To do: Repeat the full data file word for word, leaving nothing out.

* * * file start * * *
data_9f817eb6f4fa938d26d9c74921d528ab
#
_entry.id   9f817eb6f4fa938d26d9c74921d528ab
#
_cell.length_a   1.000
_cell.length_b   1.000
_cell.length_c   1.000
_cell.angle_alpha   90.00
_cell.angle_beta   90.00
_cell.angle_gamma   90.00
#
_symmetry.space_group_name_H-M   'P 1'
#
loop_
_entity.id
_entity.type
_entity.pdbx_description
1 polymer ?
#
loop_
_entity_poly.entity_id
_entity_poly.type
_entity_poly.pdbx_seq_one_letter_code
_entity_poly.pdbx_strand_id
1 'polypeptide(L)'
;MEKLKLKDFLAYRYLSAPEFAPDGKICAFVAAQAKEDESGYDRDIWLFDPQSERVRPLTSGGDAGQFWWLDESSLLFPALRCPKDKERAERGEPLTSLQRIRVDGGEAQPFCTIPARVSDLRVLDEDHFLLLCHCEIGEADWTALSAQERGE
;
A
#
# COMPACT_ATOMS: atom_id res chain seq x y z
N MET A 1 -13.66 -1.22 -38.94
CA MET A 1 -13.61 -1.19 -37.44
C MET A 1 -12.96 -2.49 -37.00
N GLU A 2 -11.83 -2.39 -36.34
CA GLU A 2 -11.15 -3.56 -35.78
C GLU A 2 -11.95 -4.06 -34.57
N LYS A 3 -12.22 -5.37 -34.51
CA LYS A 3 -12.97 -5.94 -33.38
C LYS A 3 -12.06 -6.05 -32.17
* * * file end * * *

data_9f817eb6f4fa938d26d9c74921d528ab
#
_entry.id   9f817eb6f4fa938d26d9c74921d528ab
#
_cell.length_a   1.000
_cell.length_b   1.000
_cell.length_c   1.000
_cell.angle_alpha   90.00
_cell.angle_beta   90.00
_cell.angle_gamma   90.00
#
_symmetry.space_group_name_H-M   'P 1'
#
loop_
_entity.id
_entity.type
_entity.pdbx_description
1 polymer ?
#
loop_
_entity_poly.entity_id
_entity_poly.type
_entity_poly.pdbx_seq_one_letter_code
_entity_poly.pdbx_strand_id
1 'polypeptide(L)'
;MEKLKLKDFLAYRYLSAPEFAPDGKICAFVAAQAKEDESGYDRDIWLFDPQSERVRPLTSGGDAGQFWWLDESSLLFPALRCPKDKERAERGEPLTSLQRIRVDGGEAQPFCTIPARVSDLRVLDEDHFLLLCHCEIGEADWTALSAQERGE
;
A
#
# COMPACT_ATOMS: atom_id res chain seq x y z
N MET A 1 -13.66 -1.22 -38.94
CA MET A 1 -13.61 -1.19 -37.44
C MET A 1 -12.96 -2.49 -37.00
N GLU A 2 -11.83 -2.39 -36.34
CA GLU A 2 -11.15 -3.56 -35.78
C GLU A 2 -11.95 -4.06 -34.57
N LYS A 3 -12.22 -5.37 -34.51
CA LYS A 3 -12.97 -5.94 -33.38
C LYS A 3 -12.06 -6.05 -32.17